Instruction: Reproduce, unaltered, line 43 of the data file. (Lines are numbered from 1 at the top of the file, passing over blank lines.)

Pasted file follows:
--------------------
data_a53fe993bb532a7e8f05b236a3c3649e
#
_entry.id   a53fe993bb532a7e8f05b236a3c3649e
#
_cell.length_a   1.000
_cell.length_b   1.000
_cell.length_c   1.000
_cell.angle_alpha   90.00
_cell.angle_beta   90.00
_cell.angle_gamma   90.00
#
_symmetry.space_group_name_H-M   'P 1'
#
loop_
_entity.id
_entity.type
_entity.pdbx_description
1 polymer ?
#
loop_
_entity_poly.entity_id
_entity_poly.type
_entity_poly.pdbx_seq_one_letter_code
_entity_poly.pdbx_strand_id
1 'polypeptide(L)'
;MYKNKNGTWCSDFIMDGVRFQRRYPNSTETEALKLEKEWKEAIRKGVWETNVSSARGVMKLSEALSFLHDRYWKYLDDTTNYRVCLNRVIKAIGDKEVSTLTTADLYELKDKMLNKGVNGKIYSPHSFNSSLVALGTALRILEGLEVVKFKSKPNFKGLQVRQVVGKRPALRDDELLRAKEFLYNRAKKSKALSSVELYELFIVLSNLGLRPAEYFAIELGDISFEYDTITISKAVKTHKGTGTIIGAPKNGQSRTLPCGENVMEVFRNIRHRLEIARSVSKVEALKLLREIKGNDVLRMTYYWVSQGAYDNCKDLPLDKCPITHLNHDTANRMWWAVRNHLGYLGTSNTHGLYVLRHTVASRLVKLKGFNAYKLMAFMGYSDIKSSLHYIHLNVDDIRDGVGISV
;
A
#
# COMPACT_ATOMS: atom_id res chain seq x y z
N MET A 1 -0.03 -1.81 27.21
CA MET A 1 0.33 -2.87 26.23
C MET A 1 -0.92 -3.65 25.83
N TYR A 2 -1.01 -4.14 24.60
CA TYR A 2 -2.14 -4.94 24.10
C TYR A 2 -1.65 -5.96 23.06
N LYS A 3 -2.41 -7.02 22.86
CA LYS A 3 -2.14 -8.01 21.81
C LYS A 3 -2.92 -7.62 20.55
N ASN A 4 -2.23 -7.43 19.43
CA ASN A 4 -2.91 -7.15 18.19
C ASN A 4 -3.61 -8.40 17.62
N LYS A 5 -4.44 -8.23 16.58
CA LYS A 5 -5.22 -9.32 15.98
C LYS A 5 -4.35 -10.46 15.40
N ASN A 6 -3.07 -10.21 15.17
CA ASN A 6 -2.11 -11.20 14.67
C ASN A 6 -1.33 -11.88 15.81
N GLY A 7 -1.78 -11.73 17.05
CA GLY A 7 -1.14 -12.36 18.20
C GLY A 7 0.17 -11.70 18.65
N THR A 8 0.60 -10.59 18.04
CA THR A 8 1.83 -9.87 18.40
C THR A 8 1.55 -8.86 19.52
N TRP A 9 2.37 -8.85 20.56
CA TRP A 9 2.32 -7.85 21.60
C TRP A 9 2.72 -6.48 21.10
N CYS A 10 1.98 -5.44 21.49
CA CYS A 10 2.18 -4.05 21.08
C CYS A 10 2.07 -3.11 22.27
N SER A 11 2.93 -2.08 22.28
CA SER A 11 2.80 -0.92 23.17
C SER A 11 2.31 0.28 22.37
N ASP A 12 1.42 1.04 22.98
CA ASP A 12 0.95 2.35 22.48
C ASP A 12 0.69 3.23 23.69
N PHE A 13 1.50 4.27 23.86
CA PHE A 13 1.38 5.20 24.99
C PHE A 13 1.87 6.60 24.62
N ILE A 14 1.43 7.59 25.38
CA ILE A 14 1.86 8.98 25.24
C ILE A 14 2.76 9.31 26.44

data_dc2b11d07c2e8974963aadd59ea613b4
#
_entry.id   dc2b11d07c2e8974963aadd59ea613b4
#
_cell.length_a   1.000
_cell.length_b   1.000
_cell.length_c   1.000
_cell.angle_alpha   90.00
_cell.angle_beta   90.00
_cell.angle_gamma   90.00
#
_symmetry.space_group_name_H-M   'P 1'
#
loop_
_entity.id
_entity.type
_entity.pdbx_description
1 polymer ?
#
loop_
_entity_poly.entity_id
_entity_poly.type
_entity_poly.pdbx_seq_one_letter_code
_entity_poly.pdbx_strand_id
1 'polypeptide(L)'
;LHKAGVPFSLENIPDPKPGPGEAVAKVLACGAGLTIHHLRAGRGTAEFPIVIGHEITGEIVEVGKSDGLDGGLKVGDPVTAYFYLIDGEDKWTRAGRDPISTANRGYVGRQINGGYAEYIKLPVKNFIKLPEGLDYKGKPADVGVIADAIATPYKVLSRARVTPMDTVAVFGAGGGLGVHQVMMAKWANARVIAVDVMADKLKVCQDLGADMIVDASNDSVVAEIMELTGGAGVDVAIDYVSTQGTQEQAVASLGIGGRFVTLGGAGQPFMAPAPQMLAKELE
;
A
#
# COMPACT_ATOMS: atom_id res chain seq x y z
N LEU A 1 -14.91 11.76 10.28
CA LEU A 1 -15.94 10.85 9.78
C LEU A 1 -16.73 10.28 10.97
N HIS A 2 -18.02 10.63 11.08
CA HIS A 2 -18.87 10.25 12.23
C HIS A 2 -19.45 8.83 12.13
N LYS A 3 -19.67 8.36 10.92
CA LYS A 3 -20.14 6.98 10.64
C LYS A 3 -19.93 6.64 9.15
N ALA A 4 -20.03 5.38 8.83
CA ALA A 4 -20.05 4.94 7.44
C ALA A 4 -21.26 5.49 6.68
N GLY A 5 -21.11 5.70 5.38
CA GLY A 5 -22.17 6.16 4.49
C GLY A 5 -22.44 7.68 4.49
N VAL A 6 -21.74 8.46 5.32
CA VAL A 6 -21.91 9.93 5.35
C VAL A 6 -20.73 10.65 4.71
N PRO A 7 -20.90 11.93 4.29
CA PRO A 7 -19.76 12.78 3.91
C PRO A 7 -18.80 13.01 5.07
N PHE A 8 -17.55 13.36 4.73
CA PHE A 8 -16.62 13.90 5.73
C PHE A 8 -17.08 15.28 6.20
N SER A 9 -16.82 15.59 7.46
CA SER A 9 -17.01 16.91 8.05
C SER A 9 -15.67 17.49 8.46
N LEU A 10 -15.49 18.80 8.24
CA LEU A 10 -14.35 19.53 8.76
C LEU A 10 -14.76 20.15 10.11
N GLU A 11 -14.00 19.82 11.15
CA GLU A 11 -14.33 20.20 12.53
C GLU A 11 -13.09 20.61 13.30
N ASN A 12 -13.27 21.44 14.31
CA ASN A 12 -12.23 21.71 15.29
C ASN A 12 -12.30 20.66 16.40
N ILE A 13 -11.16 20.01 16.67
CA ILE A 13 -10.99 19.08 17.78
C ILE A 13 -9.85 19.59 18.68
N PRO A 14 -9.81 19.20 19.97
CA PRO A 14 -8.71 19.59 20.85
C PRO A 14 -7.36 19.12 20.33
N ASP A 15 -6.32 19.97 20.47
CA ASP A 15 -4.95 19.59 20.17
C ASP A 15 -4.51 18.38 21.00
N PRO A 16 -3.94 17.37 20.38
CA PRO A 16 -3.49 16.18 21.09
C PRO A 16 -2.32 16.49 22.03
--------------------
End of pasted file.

N LYS A 5 -4.44 -8.23 16.58